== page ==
Bloomberg News

Slim Risks Losing Richest Person Title as Troubles Mount

March 04, 2013

Slim Risks Losing Richest Person Title as Troubles Mount

Billionaire Carlos Slim speaks during a news conference to announce donations to Mexico's International Maize and Wheat Improvement Center, known by its Spanish initials as CIMMYT, in Texcoco, Mexico, on Feb. 13, 2013. Photographer: Susana Gonzalez/Bloomberg

Carlos Slim’s title as the world’s richest person is increasingly under threat as Latin American countries move to crack down on his telecommunications dominance and his European investments turn sour.

Slim’s lead over the next-wealthiest man, Bill Gates, narrowed last week to about $4.8 billion -- the closest spread in almost a year. The Lebanese immigrant’s son, who acquired Mexico’s phone monopoly and turned it into a pan-Latin American powerhouse, lost almost a 10th of his net worth last month, winnowing his fortune to $71 billion, according to the Bloomberg Billionaires Index.

The main culprit: Slim’s holdings in America Movil SAB (AMXL), whose dominance in Latin America and especially its home country of Mexico is under fire, with lawmakers and regulators pushing for tighter controls. The shifting landscape in Latin America threatens to close the steady spigot of cash that enabled Slim to make bets in Europe last year.

“The challenge facing America Movil starts in Mexico because of the increasing resistance to its dominance,” said Mark Mobius, executive chairman of Templeton Emerging Markets Group, which manages funds that include Slim’s phone carrier. “As its competitors become much more viable, you’re going to find America Movil in trouble in Mexico, not having the kind of earnings they’ve had in the past.”

Arturo Elias, a spokesman for Slim, declined to comment.

‘Most Disconcerting’

Outside shareholders in America Movil are selling off the stock as their fears are realized -- that even Slim isn’t immune as Latin America’s days of dizzying growth come to an end. That’s driven down the shares to an almost four-year low.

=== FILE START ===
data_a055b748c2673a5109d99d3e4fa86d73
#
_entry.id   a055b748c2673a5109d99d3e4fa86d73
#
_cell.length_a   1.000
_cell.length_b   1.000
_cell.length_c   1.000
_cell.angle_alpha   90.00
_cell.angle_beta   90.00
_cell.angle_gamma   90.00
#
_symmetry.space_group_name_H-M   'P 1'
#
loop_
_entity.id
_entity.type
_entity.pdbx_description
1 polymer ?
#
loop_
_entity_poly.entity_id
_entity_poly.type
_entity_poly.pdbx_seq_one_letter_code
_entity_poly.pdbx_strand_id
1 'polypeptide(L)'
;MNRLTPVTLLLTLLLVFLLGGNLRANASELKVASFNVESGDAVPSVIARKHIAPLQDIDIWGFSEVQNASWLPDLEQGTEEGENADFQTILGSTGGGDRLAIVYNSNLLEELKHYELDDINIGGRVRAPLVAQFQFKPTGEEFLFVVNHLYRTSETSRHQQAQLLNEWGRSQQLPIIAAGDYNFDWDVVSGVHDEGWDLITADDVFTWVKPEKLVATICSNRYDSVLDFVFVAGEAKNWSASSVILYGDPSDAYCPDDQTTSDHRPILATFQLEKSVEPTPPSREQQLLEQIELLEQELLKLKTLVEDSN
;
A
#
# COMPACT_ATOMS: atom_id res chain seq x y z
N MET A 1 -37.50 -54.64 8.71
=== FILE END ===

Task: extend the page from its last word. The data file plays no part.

“If they can’t hold up their margins, no one else really has a chance,” said Christopher King, an analyst at Stifel Nicolaus & Co. in Baltimore. “They’re going lower for everybody across the board. That is the most disconcerting thing.”

King cut his recommendation on Mexico City-based America Movil to a neutral rating in October 2010 after recommending buying the shares for more than four years. It turned out to be a prescient move. The shares are down 25 percent since then, compared with a 25 percent gain for Mexico’s benchmark IPC index.

Slim first became the world’s richest person in 2007, according to data compiled by Bloomberg. To get there, he passed Gates, the founder of Microsoft Corp., and Warren Buffett, the stock picker and takeover master behind Berkshire Hathaway Inc. Slim led Gates by as much as $14.5 billion as recently as January.

Wealth Giveaways

Gates and Buffett have pledged to give away most of their wealth before they die and have already placed billions of dollars in Gates’s foundation, putting a dent in their fortunes. Buffett slid to fourth place last year behind Amancio Ortega, the Spaniard who founded the Zara clothing chain.

America Movil has long faced accusations from competitors and regulators that it wields monopoly power in Mexico, where it holds 70 percent of the wireless market and about 80 percent of landlines. While Slim has said the existence of competitors proves he doesn’t have a monopoly, shareholders have clearly valued America Movil’s dominance, said Pablo Vallejo, an analyst at Corporativo GBM SAB in Mexico City.

Monopoly Premium

“The market used to pay a premium for it to be in the dominant position in two of its operations, Mexico and Colombia,” he said. “All the scenarios contemplated in the reform are bad news for America Movil.”

A draft of a new telecommunications reform bill in Mexico stipulates that companies with at least 40 percent market share would be declared dominant and could be forced to rent parts of their network to rivals, the Reforma newspaper said last week. Regulators could also revoke operating licenses for monopolistic behavior, the paper said, citing the draft it obtained.

America Movil continues to have the largest, most robust telecommunications network in the region, an asset that generates almost $16 billion in cash a year and puts Slim in position to capitalize on growing demand for wireless Internet and pay-TV services.

Less Lucrative